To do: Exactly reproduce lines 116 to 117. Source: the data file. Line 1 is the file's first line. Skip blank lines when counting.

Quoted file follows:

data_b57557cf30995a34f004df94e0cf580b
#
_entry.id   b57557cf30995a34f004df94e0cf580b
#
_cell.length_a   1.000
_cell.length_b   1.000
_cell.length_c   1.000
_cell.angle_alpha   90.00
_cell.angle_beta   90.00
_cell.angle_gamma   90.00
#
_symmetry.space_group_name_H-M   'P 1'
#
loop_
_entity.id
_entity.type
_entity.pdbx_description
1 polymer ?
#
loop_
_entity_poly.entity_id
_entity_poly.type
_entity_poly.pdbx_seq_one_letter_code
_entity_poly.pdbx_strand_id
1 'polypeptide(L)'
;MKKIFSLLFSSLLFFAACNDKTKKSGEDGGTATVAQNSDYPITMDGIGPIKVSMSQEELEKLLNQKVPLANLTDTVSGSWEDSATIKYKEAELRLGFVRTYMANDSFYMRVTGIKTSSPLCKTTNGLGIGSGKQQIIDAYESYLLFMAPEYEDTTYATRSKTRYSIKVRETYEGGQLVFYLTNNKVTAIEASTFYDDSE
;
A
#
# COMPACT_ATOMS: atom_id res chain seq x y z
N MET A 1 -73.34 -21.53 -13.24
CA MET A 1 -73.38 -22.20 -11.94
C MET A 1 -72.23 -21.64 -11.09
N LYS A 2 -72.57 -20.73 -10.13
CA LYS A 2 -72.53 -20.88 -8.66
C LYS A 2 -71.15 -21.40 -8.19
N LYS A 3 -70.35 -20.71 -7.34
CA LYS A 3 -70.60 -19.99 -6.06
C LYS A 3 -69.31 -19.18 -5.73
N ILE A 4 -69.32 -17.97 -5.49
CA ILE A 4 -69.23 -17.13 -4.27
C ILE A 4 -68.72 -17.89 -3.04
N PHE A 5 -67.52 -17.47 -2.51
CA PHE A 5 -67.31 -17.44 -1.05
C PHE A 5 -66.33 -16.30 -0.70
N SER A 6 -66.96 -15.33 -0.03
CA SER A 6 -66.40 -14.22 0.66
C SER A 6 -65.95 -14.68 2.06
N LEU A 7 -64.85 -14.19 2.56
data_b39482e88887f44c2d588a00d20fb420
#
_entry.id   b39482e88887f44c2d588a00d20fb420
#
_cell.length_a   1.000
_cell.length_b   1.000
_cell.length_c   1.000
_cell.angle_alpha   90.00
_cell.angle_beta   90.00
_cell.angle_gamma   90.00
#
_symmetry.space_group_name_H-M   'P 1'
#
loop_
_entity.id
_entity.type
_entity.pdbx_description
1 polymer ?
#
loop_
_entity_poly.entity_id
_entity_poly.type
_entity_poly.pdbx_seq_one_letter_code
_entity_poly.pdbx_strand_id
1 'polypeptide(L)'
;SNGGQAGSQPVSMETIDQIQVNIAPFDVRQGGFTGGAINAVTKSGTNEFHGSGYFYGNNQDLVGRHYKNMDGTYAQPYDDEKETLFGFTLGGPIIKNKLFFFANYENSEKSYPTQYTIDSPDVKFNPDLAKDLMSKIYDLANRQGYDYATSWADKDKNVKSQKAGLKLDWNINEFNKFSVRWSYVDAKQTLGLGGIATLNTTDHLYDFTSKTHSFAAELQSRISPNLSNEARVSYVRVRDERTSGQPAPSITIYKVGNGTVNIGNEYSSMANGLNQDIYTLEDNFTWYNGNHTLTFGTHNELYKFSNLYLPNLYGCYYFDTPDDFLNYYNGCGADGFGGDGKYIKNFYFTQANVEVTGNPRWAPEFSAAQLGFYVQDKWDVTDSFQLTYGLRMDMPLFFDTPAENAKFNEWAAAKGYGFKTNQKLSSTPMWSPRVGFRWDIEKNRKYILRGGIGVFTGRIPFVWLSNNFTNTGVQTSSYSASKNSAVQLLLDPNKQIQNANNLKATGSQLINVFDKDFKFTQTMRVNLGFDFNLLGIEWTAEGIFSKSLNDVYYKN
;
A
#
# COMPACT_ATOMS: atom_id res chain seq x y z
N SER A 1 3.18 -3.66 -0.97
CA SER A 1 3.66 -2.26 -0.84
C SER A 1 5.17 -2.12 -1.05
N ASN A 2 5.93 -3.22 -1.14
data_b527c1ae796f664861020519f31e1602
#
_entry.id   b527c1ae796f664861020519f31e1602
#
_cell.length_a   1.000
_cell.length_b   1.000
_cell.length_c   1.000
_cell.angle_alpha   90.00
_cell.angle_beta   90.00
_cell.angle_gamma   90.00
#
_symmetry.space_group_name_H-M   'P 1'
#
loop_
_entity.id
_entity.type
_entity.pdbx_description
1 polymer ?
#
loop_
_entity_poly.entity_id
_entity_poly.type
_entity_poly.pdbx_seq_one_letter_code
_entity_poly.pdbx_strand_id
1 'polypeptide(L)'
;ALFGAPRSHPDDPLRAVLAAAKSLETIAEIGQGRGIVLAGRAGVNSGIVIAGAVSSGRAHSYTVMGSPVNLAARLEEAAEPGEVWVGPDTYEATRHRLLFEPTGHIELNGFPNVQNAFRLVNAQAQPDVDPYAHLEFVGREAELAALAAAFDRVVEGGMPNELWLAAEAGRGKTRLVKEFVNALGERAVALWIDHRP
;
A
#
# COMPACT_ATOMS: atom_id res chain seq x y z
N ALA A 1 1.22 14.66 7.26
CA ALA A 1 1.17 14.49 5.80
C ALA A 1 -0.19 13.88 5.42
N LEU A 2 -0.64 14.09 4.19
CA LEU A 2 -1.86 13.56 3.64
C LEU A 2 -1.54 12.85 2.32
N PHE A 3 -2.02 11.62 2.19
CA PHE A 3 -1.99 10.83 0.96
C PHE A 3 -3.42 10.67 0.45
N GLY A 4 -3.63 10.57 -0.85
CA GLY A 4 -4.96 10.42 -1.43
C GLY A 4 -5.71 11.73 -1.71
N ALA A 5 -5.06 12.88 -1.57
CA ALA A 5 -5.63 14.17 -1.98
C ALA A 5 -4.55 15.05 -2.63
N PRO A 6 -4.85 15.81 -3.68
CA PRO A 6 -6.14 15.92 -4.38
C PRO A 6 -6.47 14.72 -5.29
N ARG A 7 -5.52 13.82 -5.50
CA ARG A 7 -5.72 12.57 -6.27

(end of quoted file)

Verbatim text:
C ALA A 1 -0.19 13.88 5.42
N LEU A 2 -0.64 14.09 4.19